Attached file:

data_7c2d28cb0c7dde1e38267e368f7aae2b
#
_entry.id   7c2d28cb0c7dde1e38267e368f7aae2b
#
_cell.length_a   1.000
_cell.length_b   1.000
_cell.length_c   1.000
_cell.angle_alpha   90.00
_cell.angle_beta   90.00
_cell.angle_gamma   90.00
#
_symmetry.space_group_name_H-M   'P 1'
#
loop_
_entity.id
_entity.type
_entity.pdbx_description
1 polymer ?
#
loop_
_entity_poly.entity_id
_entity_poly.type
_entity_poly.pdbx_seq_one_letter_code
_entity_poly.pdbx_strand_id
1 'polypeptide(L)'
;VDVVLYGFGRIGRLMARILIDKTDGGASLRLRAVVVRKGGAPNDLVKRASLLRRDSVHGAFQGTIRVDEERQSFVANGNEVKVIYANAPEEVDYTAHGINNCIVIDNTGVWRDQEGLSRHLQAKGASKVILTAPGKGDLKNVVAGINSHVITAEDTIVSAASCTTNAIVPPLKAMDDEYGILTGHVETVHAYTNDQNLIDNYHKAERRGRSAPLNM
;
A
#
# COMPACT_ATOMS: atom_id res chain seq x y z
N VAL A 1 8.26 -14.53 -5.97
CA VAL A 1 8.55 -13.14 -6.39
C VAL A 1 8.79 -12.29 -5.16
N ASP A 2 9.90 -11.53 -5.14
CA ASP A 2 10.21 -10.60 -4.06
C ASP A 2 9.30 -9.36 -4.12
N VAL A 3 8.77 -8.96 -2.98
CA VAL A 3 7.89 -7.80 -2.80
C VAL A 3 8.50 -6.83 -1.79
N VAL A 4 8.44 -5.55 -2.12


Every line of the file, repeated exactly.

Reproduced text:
data_7c2d28cb0c7dde1e38267e368f7aae2b
#
_entry.id   7c2d28cb0c7dde1e38267e368f7aae2b
#
_cell.length_a   1.000
_cell.length_b   1.000
_cell.length_c   1.000
_cell.angle_alpha   90.00
_cell.angle_beta   90.00
_cell.angle_gamma   90.00
#
_symmetry.space_group_name_H-M   'P 1'
#
loop_
_entity.id
_entity.type
_entity.pdbx_description
1 polymer ?
#
loop_
_entity_poly.entity_id
_entity_poly.type
_entity_poly.pdbx_seq_one_letter_code
_entity_poly.pdbx_strand_id
1 'polypeptide(L)'
;VDVVLYGFGRIGRLMARILIDKTDGGASLRLRAVVVRKGGAPNDLVKRASLLRRDSVHGAFQGTIRVDEERQSFVANGNEVKVIYANAPEEVDYTAHGINNCIVIDNTGVWRDQEGLSRHLQAKGASKVILTAPGKGDLKNVVAGINSHVITAEDTIVSAASCTTNAIVPPLKAMDDEYGILTGHVETVHAYTNDQNLIDNYHKAERRGRSAPLNM
;
A
#
# COMPACT_ATOMS: atom_id res chain seq x y z
N VAL A 1 8.26 -14.53 -5.97
CA VAL A 1 8.55 -13.14 -6.39
C VAL A 1 8.79 -12.29 -5.16
N ASP A 2 9.90 -11.53 -5.14
CA ASP A 2 10.21 -10.60 -4.06
C ASP A 2 9.30 -9.36 -4.12
N VAL A 3 8.77 -8.96 -2.98
CA VAL A 3 7.89 -7.80 -2.80
C VAL A 3 8.50 -6.83 -1.79
N VAL A 4 8.44 -5.55 -2.12